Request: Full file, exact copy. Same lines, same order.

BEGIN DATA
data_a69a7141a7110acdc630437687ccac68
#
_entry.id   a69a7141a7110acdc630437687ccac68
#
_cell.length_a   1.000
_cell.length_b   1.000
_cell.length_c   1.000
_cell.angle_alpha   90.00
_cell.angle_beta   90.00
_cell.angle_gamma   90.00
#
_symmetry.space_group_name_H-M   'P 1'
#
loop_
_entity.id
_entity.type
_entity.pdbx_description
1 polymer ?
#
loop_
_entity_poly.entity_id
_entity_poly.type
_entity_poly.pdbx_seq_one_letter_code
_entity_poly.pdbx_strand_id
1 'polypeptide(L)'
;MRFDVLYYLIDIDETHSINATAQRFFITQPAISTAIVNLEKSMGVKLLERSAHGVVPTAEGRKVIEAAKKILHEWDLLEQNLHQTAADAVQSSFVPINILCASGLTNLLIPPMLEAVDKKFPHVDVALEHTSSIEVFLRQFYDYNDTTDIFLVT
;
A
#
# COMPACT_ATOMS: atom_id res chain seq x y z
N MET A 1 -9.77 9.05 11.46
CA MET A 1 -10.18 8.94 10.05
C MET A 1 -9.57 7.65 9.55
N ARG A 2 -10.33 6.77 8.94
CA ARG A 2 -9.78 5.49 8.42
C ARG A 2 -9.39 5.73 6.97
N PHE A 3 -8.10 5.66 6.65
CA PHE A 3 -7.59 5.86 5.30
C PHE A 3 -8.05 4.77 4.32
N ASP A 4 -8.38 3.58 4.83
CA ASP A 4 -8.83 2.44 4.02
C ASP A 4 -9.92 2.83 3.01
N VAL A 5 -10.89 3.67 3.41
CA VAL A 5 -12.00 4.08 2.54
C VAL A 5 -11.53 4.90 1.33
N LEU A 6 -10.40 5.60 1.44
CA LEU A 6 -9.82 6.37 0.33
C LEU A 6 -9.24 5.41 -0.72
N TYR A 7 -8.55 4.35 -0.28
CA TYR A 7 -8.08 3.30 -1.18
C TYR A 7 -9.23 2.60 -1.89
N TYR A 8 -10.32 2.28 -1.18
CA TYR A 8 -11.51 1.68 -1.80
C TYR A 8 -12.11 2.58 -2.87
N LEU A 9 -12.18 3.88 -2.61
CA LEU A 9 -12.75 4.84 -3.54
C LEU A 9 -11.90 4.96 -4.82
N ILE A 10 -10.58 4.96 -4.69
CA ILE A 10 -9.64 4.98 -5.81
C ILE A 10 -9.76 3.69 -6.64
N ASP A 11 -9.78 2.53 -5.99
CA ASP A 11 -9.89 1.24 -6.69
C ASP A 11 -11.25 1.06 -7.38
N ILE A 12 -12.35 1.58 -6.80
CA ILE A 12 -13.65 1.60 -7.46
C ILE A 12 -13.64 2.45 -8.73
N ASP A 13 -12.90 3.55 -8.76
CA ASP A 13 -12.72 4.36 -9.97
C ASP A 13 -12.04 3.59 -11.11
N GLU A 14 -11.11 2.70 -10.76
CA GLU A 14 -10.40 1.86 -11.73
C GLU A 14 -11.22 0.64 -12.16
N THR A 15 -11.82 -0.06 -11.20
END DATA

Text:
data_a69a7141a7110acdc630437687ccac68
#
_entry.id   a69a7141a7110acdc630437687ccac68
#
_cell.length_a   1.000
_cell.length_b   1.000
_cell.length_c   1.000
_cell.angle_alpha   90.00
_cell.angle_beta   90.00
_cell.angle_gamma   90.00
#
_symmetry.space_group_name_H-M   'P 1'
#
loop_
_entity.id
_entity.type
_entity.pdbx_description
1 polymer ?
#
loop_
_entity_poly.entity_id
_entity_poly.type
_entity_poly.pdbx_seq_one_letter_code
_entity_poly.pdbx_strand_id
1 'polypeptide(L)'
;MRFDVLYYLIDIDETHSINATAQRFFITQPAISTAIVNLEKSMGVKLLERSAHGVVPTAEGRKVIEAAKKILHEWDLLEQNLHQTAADAVQSSFVPINILCASGLTNLLIPPMLEAVDKKFPHVDVALEHTSSIEVFLRQFYDYNDTTDIFLVT
;
A
#
# COMPACT_ATOMS: atom_id res chain seq x y z
N MET A 1 -9.77 9.05 11.46
CA MET A 1 -10.18 8.94 10.05
C MET A 1 -9.57 7.65 9.55
N ARG A 2 -10.33 6.77 8.94
CA ARG A 2 -9.78 5.49 8.42
C ARG A 2 -9.39 5.73 6.97
N PHE A 3 -8.10 5.66 6.65
CA PHE A 3 -7.59 5.86 5.30
C PHE A 3 -8.05 4.77 4.32
N ASP A 4 -8.38 3.58 4.83
CA ASP A 4 -8.83 2.44 4.02
C ASP A 4 -9.92 2.83 3.01
N VAL A 5 -10.89 3.67 3.41
CA VAL A 5 -12.00 4.08 2.54
C VAL A 5 -11.53 4.90 1.33
N LEU A 6 -10.40 5.60 1.44
CA LEU A 6 -9.82 6.37 0.33
C LEU A 6 -9.24 5.41 -0.72
N TYR A 7 -8.55 4.35 -0.28
CA TYR A 7 -8.08 3.30 -1.18
C TYR A 7 -9.23 2.60 -1.89
N TYR A 8 -10.32 2.28 -1.18
CA TYR A 8 -11.51 1.68 -1.80
C TYR A 8 -12.11 2.58 -2.87
N LEU A 9 -12.18 3.88 -2.61
CA LEU A 9 -12.75 4.84 -3.54
C LEU A 9 -11.90 4.96 -4.82
N ILE A 10 -10.58 4.96 -4.69
CA ILE A 10 -9.64 4.98 -5.81
C ILE A 10 -9.76 3.69 -6.64
N ASP A 11 -9.78 2.53 -5.99
CA ASP A 11 -9.89 1.24 -6.69
C ASP A 11 -11.25 1.06 -7.38
N ILE A 12 -12.35 1.58 -6.80
CA ILE A 12 -13.65 1.60 -7.46
C ILE A 12 -13.64 2.45 -8.73
N ASP A 13 -12.90 3.55 -8.76
CA ASP A 13 -12.72 4.36 -9.97
C ASP A 13 -12.04 3.59 -11.11
N GLU A 14 -11.11 2.70 -10.76
CA GLU A 14 -10.40 1.86 -11.73
C GLU A 14 -11.22 0.64 -12.16
N THR A 15 -11.82 -0.06 -11.20